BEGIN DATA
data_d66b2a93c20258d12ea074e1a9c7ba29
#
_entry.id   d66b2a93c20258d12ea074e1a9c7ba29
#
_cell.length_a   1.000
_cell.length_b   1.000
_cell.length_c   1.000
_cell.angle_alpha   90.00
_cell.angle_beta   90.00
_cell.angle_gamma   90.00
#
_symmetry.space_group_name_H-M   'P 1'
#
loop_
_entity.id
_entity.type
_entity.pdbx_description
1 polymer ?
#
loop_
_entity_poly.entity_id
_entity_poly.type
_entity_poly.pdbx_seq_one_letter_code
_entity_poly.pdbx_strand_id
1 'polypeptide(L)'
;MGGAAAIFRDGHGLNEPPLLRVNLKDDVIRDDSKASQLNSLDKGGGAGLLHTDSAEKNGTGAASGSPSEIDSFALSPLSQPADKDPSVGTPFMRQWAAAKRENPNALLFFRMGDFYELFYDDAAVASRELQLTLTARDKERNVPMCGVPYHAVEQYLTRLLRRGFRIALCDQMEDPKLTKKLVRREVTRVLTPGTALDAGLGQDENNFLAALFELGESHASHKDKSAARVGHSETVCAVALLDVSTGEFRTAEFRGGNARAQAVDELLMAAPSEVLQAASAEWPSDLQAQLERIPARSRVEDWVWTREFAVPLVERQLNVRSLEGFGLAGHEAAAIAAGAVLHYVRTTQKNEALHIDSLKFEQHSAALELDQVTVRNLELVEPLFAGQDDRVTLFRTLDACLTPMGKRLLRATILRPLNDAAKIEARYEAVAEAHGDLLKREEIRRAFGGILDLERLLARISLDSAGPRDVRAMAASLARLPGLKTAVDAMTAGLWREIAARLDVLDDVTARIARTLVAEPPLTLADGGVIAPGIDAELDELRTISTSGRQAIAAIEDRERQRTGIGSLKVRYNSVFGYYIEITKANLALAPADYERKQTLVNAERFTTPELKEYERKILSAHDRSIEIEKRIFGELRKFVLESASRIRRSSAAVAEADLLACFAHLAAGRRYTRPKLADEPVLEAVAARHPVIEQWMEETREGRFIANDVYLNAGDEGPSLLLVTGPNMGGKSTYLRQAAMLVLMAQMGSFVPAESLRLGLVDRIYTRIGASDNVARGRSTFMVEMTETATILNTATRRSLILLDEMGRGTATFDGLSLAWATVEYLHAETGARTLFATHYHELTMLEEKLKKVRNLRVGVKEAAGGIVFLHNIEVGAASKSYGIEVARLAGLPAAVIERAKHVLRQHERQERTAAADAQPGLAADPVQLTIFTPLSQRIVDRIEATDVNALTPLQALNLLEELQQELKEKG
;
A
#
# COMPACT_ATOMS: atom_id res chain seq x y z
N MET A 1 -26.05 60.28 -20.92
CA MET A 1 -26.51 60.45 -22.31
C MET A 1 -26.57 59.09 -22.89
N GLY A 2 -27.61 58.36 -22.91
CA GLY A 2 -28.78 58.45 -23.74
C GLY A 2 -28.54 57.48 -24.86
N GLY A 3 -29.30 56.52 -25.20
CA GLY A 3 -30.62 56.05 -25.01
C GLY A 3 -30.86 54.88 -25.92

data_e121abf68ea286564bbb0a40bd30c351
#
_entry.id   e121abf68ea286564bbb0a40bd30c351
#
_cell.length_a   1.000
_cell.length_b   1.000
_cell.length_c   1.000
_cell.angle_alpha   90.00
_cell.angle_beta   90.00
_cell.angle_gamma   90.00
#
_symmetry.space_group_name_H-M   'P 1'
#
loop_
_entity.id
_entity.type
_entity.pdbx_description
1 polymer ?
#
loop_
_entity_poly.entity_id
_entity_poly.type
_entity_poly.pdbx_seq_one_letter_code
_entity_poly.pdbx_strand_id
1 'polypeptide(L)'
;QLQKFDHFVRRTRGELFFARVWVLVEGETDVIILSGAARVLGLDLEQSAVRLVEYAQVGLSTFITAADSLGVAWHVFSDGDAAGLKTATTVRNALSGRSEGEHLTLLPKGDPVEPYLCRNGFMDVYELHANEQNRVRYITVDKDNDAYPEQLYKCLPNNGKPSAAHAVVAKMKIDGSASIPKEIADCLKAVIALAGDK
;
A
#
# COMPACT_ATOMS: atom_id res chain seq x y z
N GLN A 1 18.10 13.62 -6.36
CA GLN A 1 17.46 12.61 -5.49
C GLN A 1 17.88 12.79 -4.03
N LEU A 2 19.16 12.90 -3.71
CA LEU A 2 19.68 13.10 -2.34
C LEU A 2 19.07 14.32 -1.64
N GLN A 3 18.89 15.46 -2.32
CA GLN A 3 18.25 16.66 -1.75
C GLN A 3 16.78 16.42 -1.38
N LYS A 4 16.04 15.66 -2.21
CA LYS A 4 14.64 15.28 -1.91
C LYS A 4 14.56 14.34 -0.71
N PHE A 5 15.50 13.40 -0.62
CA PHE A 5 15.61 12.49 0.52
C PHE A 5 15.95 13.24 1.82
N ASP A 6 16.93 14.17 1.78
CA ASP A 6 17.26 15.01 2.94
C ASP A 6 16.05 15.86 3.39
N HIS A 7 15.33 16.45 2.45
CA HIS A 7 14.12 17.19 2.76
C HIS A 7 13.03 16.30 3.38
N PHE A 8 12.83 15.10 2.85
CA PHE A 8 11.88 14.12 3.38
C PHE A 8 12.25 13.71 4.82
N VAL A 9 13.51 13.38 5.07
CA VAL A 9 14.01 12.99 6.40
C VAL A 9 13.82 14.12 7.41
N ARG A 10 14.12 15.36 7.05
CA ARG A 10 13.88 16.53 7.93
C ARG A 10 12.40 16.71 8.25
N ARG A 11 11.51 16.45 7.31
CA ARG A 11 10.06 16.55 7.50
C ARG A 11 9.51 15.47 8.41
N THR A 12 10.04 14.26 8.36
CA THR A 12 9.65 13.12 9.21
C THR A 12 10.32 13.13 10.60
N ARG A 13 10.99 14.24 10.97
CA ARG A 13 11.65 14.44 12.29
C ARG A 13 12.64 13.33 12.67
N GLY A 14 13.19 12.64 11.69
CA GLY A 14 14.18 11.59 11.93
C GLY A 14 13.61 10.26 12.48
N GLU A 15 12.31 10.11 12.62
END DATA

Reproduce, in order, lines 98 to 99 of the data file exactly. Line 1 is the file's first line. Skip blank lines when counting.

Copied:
CA ARG A 10 13.88 16.53 7.93
C ARG A 10 12.40 16.71 8.25